Virtual manipulatives are visual objects on the computer screen that the student can manipulate through mouse clicks, or through drag-and-drop movements, which moves or modifies that visual object in some way.
The learning process comes from the student observing the behavior of the object and then understanding how and why it changes the way it does after being manipulated. This "understanding" makes up the learning process through virtual manipulatives.
Main Page of Glencoe Manipulatives
When you first access the Glencoe virtual manipulatives tool, it looks a lot like a paint or drawing application. At the bottom you'll find multiple tools you can use to draw such as the pen tool or the text tool. There's also a color palette, which you'd expect in a paint program.
However, the first sign of something different is the fact that this toolbar also includes a ruler, a stopwatch, a protractor and a timer. In the left menu bar, you'll find options to select a grade, background graphics, or a choice of manipulatives.
Choosing a Grade
Once you choose the grade level, the other two menu items adjust accordingly to only include the choices that are age appropriate. The Backgrounds menu item includes Game Boards, Story Boards and Workmats. Each of these three backgrounds represents an environment within which the student can manipulate objects and learn.
Choosing a Background
The variety of choices in each of these options is impressive. Once you start using this tool, it's difficult to believe that it's absolutely free. Game board backgrounds include choices like Finding Shapes, Leap Frog or Surf's Up. Story Boards include things like Baseball Diamond, Box Ten-Frame or Chalkboard.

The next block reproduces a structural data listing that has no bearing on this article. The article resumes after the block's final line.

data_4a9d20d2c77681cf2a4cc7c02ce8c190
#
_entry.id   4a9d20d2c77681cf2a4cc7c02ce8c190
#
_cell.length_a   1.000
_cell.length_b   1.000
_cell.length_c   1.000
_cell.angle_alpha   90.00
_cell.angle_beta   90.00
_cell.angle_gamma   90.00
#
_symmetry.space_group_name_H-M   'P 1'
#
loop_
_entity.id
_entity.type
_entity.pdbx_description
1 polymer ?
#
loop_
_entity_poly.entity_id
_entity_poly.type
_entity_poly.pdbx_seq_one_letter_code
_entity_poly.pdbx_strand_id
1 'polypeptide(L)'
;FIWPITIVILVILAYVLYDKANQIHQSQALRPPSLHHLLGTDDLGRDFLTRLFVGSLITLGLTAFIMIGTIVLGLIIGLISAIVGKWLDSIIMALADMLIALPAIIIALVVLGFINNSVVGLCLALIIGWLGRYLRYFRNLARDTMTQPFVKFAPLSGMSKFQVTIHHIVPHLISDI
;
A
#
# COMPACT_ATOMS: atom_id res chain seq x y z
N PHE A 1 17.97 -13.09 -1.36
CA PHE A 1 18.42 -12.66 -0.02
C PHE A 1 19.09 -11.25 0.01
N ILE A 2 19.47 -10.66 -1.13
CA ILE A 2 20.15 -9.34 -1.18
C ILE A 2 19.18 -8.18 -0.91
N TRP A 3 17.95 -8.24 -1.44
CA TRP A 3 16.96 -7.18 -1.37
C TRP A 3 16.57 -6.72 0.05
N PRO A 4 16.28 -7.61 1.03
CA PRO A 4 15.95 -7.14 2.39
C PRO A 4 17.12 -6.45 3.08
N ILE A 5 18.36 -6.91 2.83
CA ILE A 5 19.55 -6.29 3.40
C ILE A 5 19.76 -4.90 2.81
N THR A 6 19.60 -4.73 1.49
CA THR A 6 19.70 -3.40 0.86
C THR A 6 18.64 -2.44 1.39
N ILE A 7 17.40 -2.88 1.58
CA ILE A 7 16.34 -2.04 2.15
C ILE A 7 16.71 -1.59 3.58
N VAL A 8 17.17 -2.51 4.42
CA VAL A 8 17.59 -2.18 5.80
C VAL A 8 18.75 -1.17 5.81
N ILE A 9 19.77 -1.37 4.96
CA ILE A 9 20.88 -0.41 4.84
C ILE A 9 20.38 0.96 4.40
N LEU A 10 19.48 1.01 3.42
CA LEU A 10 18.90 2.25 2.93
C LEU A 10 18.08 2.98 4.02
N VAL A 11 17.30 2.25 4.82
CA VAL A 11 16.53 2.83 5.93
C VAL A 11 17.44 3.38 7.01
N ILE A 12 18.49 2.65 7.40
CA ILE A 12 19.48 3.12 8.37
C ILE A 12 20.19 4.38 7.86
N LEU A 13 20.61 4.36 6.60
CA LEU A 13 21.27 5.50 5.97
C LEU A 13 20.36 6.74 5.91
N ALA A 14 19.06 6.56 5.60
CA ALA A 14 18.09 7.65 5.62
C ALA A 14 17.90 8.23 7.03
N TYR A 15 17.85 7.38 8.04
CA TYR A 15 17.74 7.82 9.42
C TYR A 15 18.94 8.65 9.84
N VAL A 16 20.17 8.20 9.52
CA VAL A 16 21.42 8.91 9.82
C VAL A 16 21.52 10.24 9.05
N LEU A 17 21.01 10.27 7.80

Workmats are simply layouts that teach different lessons, including Black Calendar, Part-Part-Whole and Horizontal Split. Many of these titles have little meaning until you open it up and start "manipulating." The purpose of each choice quickly becomes apparent.
Boat for Bears
Each manipulative starts off with a screen that requires the student to grab objects and drag them onto the work "mat." The goal is to learn and understand what makes each object behave a certain way. The procedure is about as simple as it can get, click on, move and otherwise try to manipulate the objects and learn from how it changes.
Boat for Bears in Use
First, dragging each of the objects onto the mat doesn't seem to do much at all. Even dragging each bear on top of the other does nothing. However, once you drag the boat onto the mat and start clicking on it, it quickly becomes apparent that this particular manipulative requires the Kindergarten student to correctly place each bear over a seat.
Boats for Bears Sitting
When they do, the bear then sits on the seat and faces the front of the boat. While this may seem like a simple concept, it's important to understand that virtual manipulatives are tied closely to the developmental stages of the chosen age group, and for a Kindergarten student this is an appropriate lesson with colors, images and an method to organize and order the bears on the boat.
Base Ten Blocks
As you choose higher grade levels, the objects and behaviors become a bit more complex. For example the Base Ten blocks teach the student about Base Ten values. How does this work when the screen simply starts with a cube filled with smaller cubes? Well, all you have to do to find out is click on the box at the lower corner of the cube.
Manipulating Base Ten
As you can see, this splits the cube into 10 smaller pieces, also made up of smaller cubes. Click again on one of these sections, and it breaks up into 10 smaller pieces. Click each of these objects and it also gets broken into 10 more pieces, until you are down to the smallest possible unit.
Breaking Down Base Ten Blocks
You can even place units back together, move them around the screen, break apart some units and leave others intact. The goal of such an activity online is to recognize through interacting with the object that it splits into the base ten of the original number of elements.
There are all sorts of interactive objects that you can alter, rotate, resize or otherwise modify in order to cause some sort of reaction to the behavior or appearance of the object. For example, in "Bucket Balance," the student places weights of various size into the buckets on each side of a scale, which rises or falls accordingly.
While using imagery or interactive animation as part of any learning process is a fairly new concept in education, more teachers and educators are realizing that the approach has many benefits, particularly for disabled or developmentally challenged children. Virtual manipulatives can serve as a powerful tool in any teacher's educational toolbox.
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